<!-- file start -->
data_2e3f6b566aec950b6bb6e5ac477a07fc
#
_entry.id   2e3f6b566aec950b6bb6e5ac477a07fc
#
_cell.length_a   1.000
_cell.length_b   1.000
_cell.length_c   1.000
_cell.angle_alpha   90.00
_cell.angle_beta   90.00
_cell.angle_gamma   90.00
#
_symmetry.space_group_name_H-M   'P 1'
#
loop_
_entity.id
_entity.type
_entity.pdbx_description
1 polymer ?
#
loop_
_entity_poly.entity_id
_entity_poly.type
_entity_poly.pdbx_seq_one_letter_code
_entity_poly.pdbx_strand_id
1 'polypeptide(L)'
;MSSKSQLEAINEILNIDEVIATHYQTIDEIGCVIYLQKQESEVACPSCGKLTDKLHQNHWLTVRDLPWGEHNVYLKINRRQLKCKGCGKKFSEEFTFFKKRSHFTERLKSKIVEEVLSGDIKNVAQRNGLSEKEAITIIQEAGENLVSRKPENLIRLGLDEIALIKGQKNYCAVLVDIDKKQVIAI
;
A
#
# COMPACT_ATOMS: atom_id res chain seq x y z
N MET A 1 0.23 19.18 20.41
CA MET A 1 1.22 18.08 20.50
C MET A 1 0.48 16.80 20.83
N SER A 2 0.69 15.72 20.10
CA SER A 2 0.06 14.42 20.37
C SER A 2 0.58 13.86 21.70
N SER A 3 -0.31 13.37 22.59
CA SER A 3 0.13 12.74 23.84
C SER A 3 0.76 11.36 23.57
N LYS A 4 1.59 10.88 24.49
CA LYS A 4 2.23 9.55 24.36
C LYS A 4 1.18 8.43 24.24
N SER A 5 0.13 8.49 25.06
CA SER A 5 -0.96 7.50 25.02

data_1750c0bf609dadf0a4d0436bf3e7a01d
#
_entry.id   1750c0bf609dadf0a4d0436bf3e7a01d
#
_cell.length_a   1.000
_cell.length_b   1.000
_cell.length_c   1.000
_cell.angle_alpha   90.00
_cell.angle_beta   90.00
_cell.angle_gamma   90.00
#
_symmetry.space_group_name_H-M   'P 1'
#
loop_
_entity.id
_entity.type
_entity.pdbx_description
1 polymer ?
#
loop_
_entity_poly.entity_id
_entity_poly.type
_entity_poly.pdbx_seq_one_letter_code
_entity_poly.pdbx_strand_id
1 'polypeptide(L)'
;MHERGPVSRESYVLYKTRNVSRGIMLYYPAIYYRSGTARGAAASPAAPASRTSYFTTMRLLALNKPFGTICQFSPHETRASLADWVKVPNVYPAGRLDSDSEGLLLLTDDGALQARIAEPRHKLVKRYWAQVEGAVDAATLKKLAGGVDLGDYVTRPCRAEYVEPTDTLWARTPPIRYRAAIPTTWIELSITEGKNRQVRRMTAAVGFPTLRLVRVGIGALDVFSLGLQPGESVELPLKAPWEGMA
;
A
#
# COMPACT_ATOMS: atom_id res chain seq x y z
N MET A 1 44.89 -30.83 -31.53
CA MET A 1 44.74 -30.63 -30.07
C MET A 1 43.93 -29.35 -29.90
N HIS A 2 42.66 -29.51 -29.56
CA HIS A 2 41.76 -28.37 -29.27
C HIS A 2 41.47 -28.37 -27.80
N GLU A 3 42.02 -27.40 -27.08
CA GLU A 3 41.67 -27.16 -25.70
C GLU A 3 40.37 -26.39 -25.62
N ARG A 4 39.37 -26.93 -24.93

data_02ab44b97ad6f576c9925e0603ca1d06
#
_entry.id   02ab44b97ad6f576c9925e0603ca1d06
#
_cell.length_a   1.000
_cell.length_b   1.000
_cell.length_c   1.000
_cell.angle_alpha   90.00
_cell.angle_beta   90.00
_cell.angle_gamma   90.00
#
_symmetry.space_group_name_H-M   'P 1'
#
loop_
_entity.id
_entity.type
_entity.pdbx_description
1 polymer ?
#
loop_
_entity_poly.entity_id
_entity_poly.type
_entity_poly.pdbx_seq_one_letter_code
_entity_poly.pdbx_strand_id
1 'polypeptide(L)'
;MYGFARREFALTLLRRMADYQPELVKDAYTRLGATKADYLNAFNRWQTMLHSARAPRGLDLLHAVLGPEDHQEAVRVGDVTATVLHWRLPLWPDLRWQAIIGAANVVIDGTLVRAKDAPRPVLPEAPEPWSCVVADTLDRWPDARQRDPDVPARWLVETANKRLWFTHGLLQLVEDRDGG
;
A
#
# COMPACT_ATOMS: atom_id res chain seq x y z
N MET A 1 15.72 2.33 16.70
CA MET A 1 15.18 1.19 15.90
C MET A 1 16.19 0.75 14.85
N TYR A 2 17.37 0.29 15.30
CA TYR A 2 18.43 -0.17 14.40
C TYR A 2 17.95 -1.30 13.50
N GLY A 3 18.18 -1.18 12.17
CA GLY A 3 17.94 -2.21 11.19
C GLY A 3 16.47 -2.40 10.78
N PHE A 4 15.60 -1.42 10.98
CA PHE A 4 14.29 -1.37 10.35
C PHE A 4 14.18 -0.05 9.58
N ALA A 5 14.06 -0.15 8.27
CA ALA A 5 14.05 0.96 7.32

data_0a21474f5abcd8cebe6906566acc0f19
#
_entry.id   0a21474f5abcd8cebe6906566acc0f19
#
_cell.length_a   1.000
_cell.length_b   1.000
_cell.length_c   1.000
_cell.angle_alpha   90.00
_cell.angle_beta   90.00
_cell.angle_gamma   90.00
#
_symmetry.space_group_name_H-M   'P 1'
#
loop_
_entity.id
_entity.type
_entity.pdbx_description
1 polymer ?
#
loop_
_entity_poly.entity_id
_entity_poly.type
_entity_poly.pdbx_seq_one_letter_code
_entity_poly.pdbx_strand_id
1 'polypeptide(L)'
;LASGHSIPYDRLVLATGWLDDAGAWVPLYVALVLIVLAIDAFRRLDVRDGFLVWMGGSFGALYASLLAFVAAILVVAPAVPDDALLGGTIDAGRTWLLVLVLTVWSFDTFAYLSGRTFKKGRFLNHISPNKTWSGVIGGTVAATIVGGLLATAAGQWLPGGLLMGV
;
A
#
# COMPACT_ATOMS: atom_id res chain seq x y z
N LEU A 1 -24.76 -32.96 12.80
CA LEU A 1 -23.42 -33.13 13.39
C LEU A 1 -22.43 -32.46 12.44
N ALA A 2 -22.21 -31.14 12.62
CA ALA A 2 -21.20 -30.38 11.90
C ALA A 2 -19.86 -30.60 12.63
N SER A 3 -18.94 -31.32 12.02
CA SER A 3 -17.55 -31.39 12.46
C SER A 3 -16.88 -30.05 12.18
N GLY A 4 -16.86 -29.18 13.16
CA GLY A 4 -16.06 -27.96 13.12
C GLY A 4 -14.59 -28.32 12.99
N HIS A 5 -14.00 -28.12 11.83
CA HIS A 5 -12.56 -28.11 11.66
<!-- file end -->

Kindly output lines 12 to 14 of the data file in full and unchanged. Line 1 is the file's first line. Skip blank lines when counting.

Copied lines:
_symmetry.space_group_name_H-M   'P 1'
#
loop_